Thirteen days ago, we boarded an early morning flight to Las Vegas. Sounds like a fun way to spend a Friday and Saturday night, right? The glitz and glamour of Las Vegas: five-star restaurants, A-list nightclubs, first class casinos, that all sounds like a decadent way to pass the time with loved ones. But no, our trip to Las Vegas was all about family. We travelled there to support our hula ‘ohana who had lost a family member. And we planned to take time out to visit our dear friend and Uncle who were in the hospital. Needless to say, I didn’t pack the red stilettos and body con dress.
We arrived before 9am on Friday and were greeted at the airport by our Aunty. She brought us to the house to pick up our Uncle who had just been released from the hospital. His health has been shaky for a few months and he was admitted to the hospital for MRIs and other tests. Uncle felt frustrated about being in the hospital again but the doctors feared that he had been experiencing strokes because he was passing out at work and falling down while on duty. He is getting up in age and definitely needs to slow down but trying to tell a Grand Master in martial arts is not an easy feat. This time, it seemed that slowing down was no longer an option, Uncle understood and had accepting it as his new reality.
Because we arrived so early, Uncle was sleeping when we walked in the house. It took some time for him to completely wake up and his speech was slurred. When we offered to take him and Aunty to their favorite casino for a buffet breakfast, that woke him up! We all piled into the van and drove to Arizona Charlie’s, a local casino. The breakfast buffet was simple but Uncle got his fill and more. We caught up on our lives to date and shared plans for Christmas. I was happy to share that Kanoe and I visited with Uncle Joe in Seattle and that he sent his love to them. It is always nice to have time alone with the elders in the family. They always share so many stories of training and tournaments in the past, we have to hold on to the values that they founded our martial arts schools upon. Dojos aren’t supposed to be money machines. We have a duty to teach our art to students and hopefully grow students who will continue to pass along the knowledge. Tournaments and belt ranks are fun and somewhat flashy but we need to hold fast to our core values. The martial arts are about Respect, Humility, Discipline, Leadership, Confidence, Self-Defense and Family. Family is our foundation. We are obliged to support our family in everything we teach.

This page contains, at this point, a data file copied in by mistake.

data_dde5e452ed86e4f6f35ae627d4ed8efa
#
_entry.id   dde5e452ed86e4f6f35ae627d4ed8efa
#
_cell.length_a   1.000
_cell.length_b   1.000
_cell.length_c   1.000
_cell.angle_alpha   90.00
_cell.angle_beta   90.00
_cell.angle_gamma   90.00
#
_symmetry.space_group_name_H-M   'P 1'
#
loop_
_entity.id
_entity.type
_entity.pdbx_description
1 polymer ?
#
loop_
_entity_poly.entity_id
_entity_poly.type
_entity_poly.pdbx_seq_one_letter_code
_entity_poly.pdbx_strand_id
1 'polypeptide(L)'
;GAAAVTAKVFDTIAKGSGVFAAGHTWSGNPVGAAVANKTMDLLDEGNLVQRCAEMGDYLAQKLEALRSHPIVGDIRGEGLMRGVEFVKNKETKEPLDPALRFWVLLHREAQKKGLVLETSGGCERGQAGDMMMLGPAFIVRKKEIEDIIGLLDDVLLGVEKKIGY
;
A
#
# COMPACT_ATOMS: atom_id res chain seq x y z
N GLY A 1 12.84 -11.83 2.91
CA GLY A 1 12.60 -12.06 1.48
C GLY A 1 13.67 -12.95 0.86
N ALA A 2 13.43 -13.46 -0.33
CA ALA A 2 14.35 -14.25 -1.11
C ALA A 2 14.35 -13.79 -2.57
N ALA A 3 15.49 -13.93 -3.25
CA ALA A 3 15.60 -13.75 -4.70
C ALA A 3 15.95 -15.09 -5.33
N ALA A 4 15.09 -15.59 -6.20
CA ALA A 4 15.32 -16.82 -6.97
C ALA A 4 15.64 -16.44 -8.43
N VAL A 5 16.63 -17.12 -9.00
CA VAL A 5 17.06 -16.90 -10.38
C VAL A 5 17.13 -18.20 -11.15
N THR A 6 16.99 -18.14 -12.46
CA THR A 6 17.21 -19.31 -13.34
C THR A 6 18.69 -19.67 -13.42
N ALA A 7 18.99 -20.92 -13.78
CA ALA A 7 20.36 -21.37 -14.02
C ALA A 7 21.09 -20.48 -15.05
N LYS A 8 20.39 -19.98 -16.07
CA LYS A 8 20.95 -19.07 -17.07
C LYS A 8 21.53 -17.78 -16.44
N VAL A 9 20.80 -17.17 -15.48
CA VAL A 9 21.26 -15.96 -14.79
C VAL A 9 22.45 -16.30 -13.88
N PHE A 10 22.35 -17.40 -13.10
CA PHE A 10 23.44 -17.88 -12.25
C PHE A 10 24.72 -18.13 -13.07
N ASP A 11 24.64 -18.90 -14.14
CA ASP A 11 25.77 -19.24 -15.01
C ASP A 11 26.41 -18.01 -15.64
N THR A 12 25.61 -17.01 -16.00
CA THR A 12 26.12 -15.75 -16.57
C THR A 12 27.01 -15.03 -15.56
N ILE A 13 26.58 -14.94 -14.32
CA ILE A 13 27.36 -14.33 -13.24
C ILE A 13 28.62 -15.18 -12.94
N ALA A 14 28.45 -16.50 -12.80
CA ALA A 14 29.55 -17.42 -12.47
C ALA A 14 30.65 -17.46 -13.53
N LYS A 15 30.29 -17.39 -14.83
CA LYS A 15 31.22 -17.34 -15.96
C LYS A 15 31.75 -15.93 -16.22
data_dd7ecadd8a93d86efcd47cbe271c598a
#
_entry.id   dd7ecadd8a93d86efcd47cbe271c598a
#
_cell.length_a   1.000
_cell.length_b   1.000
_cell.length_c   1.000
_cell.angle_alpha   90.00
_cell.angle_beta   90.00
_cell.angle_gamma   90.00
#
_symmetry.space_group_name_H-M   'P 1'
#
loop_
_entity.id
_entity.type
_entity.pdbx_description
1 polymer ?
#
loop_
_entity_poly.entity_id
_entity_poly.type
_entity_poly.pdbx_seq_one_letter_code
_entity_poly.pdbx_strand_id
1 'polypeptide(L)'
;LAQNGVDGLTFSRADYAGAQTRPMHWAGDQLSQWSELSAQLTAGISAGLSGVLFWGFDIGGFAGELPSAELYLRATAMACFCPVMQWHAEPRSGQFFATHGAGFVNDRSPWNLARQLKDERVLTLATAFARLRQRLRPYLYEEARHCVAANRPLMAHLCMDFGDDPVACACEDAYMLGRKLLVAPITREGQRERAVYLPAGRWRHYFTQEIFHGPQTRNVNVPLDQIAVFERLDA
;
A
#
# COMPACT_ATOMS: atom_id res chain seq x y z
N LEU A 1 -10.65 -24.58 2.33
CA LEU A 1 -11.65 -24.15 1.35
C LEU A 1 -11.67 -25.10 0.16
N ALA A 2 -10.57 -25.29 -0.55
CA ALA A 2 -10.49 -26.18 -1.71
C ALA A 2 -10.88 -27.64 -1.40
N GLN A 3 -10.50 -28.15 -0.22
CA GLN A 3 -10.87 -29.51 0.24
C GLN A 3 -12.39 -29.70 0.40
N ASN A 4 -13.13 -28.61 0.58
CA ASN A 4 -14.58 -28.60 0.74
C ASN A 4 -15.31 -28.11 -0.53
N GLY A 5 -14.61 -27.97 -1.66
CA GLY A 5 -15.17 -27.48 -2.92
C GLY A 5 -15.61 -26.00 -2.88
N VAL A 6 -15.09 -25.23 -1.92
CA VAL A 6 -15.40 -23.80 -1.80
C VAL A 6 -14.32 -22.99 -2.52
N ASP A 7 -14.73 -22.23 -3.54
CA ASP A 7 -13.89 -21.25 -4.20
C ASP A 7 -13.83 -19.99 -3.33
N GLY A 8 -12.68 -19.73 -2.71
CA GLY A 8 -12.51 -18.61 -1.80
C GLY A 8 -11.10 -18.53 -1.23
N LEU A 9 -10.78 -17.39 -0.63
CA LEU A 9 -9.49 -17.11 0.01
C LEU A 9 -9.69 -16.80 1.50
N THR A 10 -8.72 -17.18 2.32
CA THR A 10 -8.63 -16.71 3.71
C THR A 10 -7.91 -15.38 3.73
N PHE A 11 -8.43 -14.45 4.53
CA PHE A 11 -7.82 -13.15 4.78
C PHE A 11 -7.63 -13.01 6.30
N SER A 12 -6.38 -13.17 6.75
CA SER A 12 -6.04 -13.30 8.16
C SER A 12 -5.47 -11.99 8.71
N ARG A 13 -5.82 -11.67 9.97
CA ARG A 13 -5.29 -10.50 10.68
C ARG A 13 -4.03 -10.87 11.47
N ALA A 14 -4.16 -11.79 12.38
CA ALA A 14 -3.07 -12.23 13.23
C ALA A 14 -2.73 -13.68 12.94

And family was the main reason why we arrived so early. After breakfast, we brought Uncle with us to the hospital so we could visit our dear friend and her husband. She had been in the hospital since November because she needed to have a heart valve replaced. The surgery went well but there were unexpected complications. We wanted to visit her to show her that we love her and to see if there was anything we could do to support her husband, who is a lifelong friend of Butch’s. It was such a nice visit, her husband’s daughter was there and Uncle stayed with us while we chatted. She looked beautiful, the nurses had just washed her long, gorgeous black hair and she was sitting up in the hospital bed listening to music and chatting. The men, except for Uncle, went for a walk to bond. Apparently, that is code for going outside to smoke a cigarette. We stayed in the room to talk. Uncle shared that he had just gotten out of the hospital and that he just knew that she was going to going home soon. Our friend’s daughter cracked jokes as she attentively tended to her needs – water, suction, all the little details and needs that pop up when one is recovering from surgery and a long hospital stay. The nurses came in to check on medications, fluids, etc. The doctor came in to make an adjustment to one medication and follow-up on tests that were being scheduled. Everything seemed to be in order and we left to check into our hotel after a couple of hours.